Happy St. Patrick's Day! I know Spring doesn't officially start for a few more days, but when we get to St. Patty's Day it feels like time to start growing stuff. Maybe it's all the green. Every year we try something new in the garden. New plants, new methods, new ideas. That's what I love about gardening, every year is different.
In Colorado you can't get things in the ground safely until about Mother's day, so we usually start seeds inside in March or April. Every year we start a little sooner. This year we are trying a new greenhouse method. I saw it on a garden forum, but there wasn't really any info with the picture. Still, I could see the possibilities of this economical and flexible greenhouse method and knew this was something we wanted to try. I bought these clear 66 qt Sterilite containers (with clear lids) at Walmart for less than $9 each. Each one fits about 12-15, 4-pks of plants, or a combination of different sizes of containers.
When it's warm and sunny in the morning we offset the lids to let them vent and not get too hot. Once the sun's not shining on them you can put the lids on and stack them to save space. In years past it's been hard having a little greenhouse in the kitchen sometimes. Now, if we need to move them we can. Plus they will be easy to put outside when the weather is nice and when it's time to harden them off slowly before we plant them in the garden. If we happen to get a late frost, we can turn the boxes upside-down over the plants in the garden to protect them, and when we are done with them for the season, they stack inside each other for easy storage.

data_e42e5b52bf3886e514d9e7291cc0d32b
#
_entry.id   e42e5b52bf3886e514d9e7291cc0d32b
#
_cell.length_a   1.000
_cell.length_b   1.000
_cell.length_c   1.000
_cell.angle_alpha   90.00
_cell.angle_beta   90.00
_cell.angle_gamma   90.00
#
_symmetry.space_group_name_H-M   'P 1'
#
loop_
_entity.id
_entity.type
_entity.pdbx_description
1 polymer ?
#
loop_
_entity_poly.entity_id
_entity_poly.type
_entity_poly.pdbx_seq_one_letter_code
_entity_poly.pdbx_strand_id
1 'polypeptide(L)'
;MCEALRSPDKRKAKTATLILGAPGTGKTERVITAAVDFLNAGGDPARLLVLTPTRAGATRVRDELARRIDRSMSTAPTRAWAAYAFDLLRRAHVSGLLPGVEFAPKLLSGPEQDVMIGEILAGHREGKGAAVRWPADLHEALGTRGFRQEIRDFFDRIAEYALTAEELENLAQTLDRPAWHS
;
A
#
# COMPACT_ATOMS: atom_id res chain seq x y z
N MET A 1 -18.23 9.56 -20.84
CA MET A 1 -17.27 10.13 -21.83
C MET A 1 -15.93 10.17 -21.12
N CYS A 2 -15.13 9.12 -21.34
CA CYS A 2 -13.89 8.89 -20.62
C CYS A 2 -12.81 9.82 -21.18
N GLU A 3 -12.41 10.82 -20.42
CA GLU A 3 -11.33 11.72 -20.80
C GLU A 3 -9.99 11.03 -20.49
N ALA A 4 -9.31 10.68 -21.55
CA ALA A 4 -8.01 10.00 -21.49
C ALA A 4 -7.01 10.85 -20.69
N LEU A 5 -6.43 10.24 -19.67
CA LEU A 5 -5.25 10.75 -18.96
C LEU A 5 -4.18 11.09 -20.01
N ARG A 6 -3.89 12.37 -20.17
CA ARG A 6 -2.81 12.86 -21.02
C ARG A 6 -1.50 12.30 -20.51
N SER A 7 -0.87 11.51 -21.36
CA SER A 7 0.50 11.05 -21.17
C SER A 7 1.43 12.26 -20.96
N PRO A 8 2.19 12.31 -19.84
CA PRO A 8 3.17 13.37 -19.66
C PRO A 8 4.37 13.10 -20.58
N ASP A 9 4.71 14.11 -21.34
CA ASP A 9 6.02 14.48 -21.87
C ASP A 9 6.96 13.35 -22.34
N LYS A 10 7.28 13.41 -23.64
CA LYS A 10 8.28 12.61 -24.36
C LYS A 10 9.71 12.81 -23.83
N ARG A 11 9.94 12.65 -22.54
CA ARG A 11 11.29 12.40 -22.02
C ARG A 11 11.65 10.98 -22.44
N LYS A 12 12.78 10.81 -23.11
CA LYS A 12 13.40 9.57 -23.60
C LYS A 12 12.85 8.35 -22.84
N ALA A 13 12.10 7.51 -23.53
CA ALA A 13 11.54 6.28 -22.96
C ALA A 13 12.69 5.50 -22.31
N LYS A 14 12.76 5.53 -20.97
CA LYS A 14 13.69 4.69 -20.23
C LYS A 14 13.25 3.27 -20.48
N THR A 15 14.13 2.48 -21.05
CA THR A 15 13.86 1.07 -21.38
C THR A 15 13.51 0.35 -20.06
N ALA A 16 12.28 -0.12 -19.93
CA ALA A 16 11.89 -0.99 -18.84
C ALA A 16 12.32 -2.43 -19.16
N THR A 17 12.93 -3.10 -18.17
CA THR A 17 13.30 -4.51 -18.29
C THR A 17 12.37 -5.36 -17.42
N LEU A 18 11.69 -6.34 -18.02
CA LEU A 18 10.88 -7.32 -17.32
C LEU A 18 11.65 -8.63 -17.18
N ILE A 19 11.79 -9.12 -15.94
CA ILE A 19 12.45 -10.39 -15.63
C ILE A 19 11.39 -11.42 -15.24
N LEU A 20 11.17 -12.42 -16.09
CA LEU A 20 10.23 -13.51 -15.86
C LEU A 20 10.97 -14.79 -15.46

**Update: see how the greenhouse boxes are doing, here.**
Before we planted our seeds this year I tried soaking the larger seeds. I've read this speeds sprouting time. I just soaked them for 10-30 minutes in an ice cube tray so I could keep them separate, but soak them all at once.
Every year we plan out our garden so we know what we want to grow and where, and how many plants to start. Then I start a couple more of each plant than we need just in case some don't grow. If they all grow we have some to give to friends. : )
This year I'm trying to be more strategic. I looked up several companion plant guides (here's one if you're looking), to see what's best grown together. I'm not that picky about flowers, so I am mostly only planting flowers that will help our veggie garden. I've read that nasturtium improves the flavor of tomatoes and can also keep some bugs at bay. Nasturtium flowers are edible, which would make for a pretty salad too. Marigolds are also notorious natural bug repellers. I found a pretty vanilla variety of marigold I'm excited about. I also read that planting sunflowers near cucumbers will give them a sweeter flavor and if you want you can use the stalks as a trellis for the cucumber. Interesting huh? We love basil and that's also supposed to keep some bugs out of the garden and help with better pollination (read about that here), so rather than just planting that in our herb garden, I'm mixing it into our veggie beds this year.
We'll see how all our new methods pan out. I've got a few other garden plans in the works, so hopefully I will have more garden ideas to share soon. Any gardening tips that have helped your garden?
**Update: Click here to see how the greenhouse boxes are working just one week later,
and click here to see them at six weeks after planting.
We will definitely be doing these again, although next year we are going to be careful to use "seed starting soil" rather than just potting soil, because it seems like the 2" containers run out of nutrients before it's time to transplant them. **
Happy planting!- Haley